Pollution and global warming are causing glaciers to melt and form unstable lakes in the north of the country. NPR visits a valley where farms were destroyed by glacial floods.

Carrie Kahn

Photo Of Mother Pleading With Mexican Soldier Draws Attention To Migrant Patrol

In what a former Mexican official called the "pic du jour," a Mexican National Guard member stands in the way of a Guatemalan woman and her son who are trying to reach the U.S. border.

Joanna Kakissis

Outlets Strive For Independence In Hungary, Where Most Media Back The Government

A handful of news websites are struggling to change the narrative from the dominating, pro-government media conglomerate one analyst calls a "centralized propaganda machine."

Michele Kelemen

Diplomat Kurt Volker Caught Up In Whirlwind Of Impeachment Inquiry

On paper, Kurt Volker's job in the Trump administration was to support Ukraine and help end a war started by Russia in the east of the former Soviet Republic. Volker is now caught up in a political battle at home over President Trump's efforts to get Ukraine to dig up dirt on former Vice President Joe Biden and his son Hunter.

Peter Kenyon

Turks Examine Their Muslim Devotion After Poll Says Faith Could Be Waning

Despite a rise in religious doctrine from the government, a survey shows a dip in the portion of people identifying as religious, compared with a poll in 2008.

Lucian Kim

'The Rot Starts From The Top': Russians Protest Over Problems Big And Small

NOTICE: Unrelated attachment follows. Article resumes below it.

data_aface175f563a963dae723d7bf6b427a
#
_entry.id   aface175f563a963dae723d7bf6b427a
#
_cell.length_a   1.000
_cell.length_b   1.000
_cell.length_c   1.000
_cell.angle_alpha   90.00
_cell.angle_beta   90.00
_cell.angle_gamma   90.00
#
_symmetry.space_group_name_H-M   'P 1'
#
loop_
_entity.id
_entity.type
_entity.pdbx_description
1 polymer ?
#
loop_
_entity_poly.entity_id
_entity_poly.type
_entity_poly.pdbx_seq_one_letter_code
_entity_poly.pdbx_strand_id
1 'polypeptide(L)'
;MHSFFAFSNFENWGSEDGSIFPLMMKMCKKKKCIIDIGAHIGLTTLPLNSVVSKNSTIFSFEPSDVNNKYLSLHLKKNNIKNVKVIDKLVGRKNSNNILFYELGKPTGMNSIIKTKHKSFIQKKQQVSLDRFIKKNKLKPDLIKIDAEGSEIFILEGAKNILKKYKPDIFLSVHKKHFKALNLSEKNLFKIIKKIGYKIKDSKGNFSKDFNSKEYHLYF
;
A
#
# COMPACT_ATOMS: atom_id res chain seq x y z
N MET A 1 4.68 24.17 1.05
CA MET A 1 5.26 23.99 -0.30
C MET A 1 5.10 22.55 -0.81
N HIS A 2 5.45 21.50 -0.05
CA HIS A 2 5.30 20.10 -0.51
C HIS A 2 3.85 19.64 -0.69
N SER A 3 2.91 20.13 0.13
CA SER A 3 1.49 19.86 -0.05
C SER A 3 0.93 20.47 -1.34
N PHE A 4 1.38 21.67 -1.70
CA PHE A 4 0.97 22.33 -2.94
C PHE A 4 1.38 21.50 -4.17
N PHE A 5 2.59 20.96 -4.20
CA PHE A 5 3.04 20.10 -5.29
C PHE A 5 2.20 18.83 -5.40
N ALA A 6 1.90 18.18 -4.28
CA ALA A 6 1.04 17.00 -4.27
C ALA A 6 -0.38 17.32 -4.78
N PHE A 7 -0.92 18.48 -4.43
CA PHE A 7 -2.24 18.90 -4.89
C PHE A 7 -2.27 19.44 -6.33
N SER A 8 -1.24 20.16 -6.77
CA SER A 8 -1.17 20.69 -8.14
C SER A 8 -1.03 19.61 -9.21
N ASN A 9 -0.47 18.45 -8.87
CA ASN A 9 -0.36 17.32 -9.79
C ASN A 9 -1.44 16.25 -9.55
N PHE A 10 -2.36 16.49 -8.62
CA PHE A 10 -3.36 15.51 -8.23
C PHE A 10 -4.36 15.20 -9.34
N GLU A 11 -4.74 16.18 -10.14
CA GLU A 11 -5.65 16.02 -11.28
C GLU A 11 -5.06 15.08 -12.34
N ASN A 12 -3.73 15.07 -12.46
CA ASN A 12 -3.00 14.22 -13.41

As President Vladimir Putin approaches his 20th year in power, anger over bread-and-butter issues is sparking demonstrations across the country.

Anthony Kuhn

Ahead Of 2020 Summer Olympics, A Building Boom In Kyoto Is Yielding Ancient Artifacts

Archaeologists are rushing to uncover, document and preserve centuries-old objects as new hotels and office buildings go up in the ancient former capital of Japan.

Frank Langfitt

'He's A Flawed Character And They Do Not Care': The Rise Of U.K.'s Boris Johnson

Boris Johnson is a larger-than-life British politician who likes to project the image of a bumbling, fun-loving man of the people. His many supporters in find him charismatic and politically incorrect. Critics, however, see him as unprincipled, offensive and driven wholly by ambition.

Julie McCarthy

The Philippines' Marawi City Remains Wrecked Nearly 2 Years After ISIS War

The city has a rich heritage of buildings and mosques. Today, the battle scars are as prominent as ever and residents displaced by the conflict complain about the sluggish reconstruction.

Jackie Northam

In A Remote Arctic Outpost, Norway Keeps Watch On Russia's Military Buildup